Sunday was a day of rest for me. I went to a barbecue at my French family’s house at 5.30pm. The 3 children are on holiday and their father’s job finished recently and he is currently looking for work. So the family might well end up moving away after being here for 5 years.
The youngest aged 8, is going to theatre school this week. I told her that she will probably have to learn how to be a tree, but she thinks that I am just a crazy person. She wants to be a vet. At the moment she has the attention span of a gnat and refuses to speak English. She tells me that she can do the doggy paddle and the breast stroke.
The 10 year old is heavily into Harry Potter and is currently reading book 5 or 6 during most of her waking moments. She will not however be allowed to go and see the latest HP film, as her mother says she has not read that far in the series and it will spoil it for her. It is preferable that she visualises her own characters in the books, rather than the celluloid stars. She has however been watching the HP film trailers on the computer……. So mother is fighting a losing battle.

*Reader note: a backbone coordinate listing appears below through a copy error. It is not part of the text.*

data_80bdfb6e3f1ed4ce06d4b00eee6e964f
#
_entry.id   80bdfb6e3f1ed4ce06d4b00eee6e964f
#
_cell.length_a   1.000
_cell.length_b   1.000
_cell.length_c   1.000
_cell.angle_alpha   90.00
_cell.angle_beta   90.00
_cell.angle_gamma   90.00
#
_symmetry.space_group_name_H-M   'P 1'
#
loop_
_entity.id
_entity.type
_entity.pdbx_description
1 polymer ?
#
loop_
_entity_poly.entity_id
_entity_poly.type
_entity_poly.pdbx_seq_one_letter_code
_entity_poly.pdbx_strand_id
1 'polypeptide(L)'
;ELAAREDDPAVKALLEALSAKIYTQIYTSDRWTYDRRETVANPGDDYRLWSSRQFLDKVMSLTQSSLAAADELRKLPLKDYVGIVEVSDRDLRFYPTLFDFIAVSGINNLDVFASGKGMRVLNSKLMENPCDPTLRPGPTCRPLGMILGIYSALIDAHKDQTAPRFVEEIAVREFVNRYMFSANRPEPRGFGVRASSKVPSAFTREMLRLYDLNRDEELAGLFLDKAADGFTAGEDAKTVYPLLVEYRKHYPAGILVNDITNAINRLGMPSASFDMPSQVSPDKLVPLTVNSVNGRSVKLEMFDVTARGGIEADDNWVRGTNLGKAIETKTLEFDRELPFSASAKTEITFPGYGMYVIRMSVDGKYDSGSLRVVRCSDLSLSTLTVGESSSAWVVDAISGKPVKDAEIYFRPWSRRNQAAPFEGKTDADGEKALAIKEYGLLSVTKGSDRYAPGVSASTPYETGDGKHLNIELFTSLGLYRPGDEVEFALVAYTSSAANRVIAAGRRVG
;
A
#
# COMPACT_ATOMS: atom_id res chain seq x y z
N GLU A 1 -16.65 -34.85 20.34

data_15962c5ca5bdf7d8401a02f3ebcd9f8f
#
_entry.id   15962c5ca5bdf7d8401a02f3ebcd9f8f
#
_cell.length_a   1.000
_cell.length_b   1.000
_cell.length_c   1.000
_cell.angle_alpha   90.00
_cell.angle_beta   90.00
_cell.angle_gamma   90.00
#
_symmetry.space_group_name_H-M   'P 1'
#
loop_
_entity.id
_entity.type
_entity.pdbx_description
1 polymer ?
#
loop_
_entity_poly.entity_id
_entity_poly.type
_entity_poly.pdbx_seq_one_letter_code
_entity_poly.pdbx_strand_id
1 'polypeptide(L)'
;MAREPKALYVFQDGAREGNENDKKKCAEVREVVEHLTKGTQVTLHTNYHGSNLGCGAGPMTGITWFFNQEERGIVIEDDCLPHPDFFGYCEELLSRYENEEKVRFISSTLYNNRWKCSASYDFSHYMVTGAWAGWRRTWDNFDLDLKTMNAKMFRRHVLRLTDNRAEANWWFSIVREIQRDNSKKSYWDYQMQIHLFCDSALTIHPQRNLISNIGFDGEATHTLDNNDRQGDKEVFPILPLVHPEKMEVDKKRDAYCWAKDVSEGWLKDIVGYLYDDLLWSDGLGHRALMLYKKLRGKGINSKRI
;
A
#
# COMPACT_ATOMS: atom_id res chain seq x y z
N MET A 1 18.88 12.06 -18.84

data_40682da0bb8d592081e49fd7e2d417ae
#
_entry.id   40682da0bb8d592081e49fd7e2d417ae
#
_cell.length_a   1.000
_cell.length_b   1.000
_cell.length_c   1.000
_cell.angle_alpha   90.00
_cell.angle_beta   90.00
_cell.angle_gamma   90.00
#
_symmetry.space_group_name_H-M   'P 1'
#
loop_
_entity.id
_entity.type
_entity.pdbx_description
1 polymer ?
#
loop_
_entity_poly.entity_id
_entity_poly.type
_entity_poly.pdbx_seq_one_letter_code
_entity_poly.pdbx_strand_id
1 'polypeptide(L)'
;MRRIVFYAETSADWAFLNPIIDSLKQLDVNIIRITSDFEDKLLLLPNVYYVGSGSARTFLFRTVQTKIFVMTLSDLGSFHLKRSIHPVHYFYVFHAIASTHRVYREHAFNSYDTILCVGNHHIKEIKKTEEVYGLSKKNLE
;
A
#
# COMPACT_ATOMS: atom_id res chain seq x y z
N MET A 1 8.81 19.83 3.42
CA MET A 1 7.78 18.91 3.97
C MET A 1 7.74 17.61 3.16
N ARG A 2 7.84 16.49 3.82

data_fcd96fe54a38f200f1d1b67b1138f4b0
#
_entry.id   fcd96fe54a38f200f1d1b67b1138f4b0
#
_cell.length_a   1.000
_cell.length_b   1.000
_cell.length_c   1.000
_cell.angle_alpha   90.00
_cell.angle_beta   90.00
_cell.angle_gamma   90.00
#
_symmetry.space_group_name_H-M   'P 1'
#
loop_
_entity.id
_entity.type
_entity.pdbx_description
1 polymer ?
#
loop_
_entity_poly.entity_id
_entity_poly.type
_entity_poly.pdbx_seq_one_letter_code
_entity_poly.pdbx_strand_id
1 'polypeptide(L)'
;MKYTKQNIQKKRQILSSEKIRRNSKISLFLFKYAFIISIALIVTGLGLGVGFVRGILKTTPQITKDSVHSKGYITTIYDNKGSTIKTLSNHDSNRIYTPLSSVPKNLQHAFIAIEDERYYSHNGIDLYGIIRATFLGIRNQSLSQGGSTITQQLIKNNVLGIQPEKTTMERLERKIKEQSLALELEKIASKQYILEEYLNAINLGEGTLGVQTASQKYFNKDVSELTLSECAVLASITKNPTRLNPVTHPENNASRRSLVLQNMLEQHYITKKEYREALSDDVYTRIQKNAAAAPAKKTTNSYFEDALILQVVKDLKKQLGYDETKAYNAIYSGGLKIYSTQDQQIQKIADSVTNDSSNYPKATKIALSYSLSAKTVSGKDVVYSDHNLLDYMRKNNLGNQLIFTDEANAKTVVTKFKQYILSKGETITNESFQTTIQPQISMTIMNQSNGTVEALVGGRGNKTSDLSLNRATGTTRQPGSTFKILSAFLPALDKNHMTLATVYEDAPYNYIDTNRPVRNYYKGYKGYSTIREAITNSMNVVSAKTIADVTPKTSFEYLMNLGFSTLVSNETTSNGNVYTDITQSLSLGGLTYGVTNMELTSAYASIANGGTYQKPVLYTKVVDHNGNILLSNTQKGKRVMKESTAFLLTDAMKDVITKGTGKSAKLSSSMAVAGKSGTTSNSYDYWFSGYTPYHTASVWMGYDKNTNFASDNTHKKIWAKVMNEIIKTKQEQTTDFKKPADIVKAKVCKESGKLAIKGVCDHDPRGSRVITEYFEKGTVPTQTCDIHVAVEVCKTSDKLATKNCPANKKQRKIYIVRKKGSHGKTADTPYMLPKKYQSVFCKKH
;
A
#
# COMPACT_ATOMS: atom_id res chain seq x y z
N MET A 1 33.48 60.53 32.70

The eldest had long hair until recently, but the hair has grown at a rapid rate over the last few weeks and now covers the left eye. This situation will be rectified prior to the return to school however.
After the barbecue I went into town to see the music and dancing once again.
The evening was much more dance tune orientated, and the majority of those on the dance floor were the same people as the night before. Dance music is however rather repetitive and lacks vocals, or it did in this case.
The group playing were Biscam Pas
And they were very good at teaching folk dances from various parts of Canada and other regions of the world. Their web site is worth a look and can be read in French or in English. There is a list of the instruments that they make and play alongside a bit of historical information. The most unusual instrument was a bagpipe type, but is mad from a whole goat. I took this photo and the information about it is taken from their website.